BOSTON — Nobody in the Celtics locker room talks as often or as passionately about wanting to win a championship as Mickael Pietrus. Bringing another banner to Boston preoccupies the veteran swingman, who cannot help bringing up the word "championship" after every opportunity.
Pietrus deflected questions yet again on Saturday about his injuries and his ongoing offensive struggles to redirect the conversation to the team's quest for a title. He said he was not discouraged in going scoreless in more than 10 minutes in the Celtics' Game 1 win over the Sixers.
"I don't think I've been doing a lot offensively because I don't have a lot of touches, but I don't worry about that," Pietrus said. "I worry about the team first. The thing is, you have to respect Paul Pierce, Ray Allen, [Kevin Garnett] and [Rajon] Rondo. They need the ball a lot, so I just try to do the extra things to try to make the team better defensively.
"You never know in a series like this. I just keep myself ready. Even if I don't make one shot, I just try to play good defensively."
Pietrus has taken only 17 shots in the entire postseason and has made just four of them. He has not been as aggressive since Game 3 against the Hawks, when he scored six points but was frustrated by the tight officiating that saddled him with four fouls in only 25 minutes.
Both of Pietrus' attempts on Saturday looked good out of his hands, though, and Celtics head coach Doc Rivers commented that "the ball went all the way down [two] different times." Pietrus' surgically repaired right knee has been swelling again, which adds literal pain to his offensive difficulties. Yet Rivers said he has not lost faith in his slumping swingman.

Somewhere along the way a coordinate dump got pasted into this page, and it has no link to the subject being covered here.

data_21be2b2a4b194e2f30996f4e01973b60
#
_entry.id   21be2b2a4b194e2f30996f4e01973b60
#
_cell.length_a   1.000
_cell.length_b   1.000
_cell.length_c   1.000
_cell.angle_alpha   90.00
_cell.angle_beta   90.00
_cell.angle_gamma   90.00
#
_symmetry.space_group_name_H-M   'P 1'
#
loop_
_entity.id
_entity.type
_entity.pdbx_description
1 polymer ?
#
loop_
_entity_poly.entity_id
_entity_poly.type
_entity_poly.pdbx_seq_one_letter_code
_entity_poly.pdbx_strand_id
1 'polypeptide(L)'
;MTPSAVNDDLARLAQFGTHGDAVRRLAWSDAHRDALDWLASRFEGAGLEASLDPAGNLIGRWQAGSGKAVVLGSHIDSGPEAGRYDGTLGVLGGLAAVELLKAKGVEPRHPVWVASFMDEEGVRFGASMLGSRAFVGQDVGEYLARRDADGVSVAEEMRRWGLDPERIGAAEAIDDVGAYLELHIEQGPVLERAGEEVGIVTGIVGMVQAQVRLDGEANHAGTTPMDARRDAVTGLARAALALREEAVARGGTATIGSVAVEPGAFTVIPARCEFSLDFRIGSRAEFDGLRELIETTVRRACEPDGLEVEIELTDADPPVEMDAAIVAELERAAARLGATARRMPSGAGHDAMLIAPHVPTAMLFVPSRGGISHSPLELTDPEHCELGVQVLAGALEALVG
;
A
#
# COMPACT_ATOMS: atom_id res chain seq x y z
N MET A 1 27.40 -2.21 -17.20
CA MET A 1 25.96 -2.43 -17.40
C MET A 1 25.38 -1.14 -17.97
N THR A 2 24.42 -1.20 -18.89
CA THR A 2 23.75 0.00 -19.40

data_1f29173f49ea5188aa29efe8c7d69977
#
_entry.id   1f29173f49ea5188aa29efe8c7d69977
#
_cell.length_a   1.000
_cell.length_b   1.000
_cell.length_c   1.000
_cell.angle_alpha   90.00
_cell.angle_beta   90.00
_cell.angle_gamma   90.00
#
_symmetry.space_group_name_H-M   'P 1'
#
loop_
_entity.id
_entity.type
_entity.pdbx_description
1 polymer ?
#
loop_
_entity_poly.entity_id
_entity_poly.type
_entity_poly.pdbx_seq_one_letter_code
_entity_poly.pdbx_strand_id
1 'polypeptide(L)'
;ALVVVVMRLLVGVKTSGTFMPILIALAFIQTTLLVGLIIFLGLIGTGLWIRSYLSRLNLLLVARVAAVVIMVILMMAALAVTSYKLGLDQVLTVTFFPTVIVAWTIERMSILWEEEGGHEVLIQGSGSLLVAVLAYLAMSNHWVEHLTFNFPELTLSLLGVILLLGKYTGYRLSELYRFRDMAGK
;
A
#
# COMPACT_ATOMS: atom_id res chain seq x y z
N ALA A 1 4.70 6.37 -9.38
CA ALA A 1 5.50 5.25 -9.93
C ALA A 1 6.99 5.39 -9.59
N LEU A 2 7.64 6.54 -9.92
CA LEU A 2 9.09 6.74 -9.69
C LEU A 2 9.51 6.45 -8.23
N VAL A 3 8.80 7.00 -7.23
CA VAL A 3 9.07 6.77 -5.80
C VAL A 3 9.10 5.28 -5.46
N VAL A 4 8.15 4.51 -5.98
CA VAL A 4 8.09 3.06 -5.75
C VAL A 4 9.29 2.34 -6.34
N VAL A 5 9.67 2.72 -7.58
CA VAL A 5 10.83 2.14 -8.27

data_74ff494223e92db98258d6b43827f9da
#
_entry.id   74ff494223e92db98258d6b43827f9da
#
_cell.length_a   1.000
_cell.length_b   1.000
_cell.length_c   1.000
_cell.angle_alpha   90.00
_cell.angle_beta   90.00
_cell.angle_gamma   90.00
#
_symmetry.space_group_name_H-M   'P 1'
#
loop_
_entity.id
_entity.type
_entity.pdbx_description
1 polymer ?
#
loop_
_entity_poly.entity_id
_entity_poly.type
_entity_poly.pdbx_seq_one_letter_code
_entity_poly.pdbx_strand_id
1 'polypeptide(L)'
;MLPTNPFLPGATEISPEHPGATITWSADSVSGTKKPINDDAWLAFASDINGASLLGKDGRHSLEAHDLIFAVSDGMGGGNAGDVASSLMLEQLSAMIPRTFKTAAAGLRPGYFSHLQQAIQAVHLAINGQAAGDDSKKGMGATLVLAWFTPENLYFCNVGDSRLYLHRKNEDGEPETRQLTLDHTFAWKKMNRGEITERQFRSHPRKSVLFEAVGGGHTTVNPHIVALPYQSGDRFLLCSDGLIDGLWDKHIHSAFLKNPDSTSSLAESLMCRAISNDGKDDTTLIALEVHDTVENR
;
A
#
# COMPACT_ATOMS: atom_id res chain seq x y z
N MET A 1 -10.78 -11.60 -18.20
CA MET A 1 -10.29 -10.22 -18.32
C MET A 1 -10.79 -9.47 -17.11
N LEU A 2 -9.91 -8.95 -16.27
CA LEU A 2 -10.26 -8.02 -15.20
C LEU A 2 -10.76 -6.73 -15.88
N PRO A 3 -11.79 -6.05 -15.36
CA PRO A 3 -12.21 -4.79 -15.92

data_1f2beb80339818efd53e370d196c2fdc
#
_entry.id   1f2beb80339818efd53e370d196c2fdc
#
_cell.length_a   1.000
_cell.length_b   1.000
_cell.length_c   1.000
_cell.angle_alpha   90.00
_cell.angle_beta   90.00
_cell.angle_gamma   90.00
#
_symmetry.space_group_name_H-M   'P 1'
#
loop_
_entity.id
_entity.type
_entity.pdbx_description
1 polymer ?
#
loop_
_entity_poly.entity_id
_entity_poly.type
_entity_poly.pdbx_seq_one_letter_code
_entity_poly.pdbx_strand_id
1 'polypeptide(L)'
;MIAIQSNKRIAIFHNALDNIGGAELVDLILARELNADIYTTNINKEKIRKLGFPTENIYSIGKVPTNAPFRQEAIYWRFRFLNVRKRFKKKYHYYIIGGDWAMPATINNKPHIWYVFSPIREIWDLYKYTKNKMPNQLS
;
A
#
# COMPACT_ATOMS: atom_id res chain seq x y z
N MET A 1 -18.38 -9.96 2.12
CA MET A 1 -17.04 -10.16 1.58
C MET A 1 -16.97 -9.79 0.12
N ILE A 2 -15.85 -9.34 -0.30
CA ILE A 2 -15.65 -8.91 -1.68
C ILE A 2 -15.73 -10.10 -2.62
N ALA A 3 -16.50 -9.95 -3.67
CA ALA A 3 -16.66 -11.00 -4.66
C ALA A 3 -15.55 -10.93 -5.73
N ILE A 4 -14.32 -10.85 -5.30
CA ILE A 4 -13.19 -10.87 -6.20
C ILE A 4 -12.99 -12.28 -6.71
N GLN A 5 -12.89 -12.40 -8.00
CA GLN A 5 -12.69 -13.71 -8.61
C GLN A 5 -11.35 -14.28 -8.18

"I want him to keep shooting," Rivers said. "I tell him, 'You can drive, too.' I think right now he's searching for that big one. You almost feel like he's Albert Pujols trying to hit his first home run, you know?"
Rivers, as usual, is willing to overlook some offensive issues if a player is defending well.
"The one thing I will say about him is, the other end hasn't changed," Rivers said. "He's still defending, and that's good. That's a mature player that doesn't get so down on offense that he stops doing his job. His job for us is defense."
Pietrus did not seem especially troubled after the Celtics' victory to open the series against the Sixers, but he did get ahead of himself. He once again referenced the history of the franchise and its 18 championships — the Celtics only have 17 — before quickly catching his mistake and correcting himself.
Then he smiled. The championship is still the thing for Pietrus, even if he has to limp and misfire all the way there.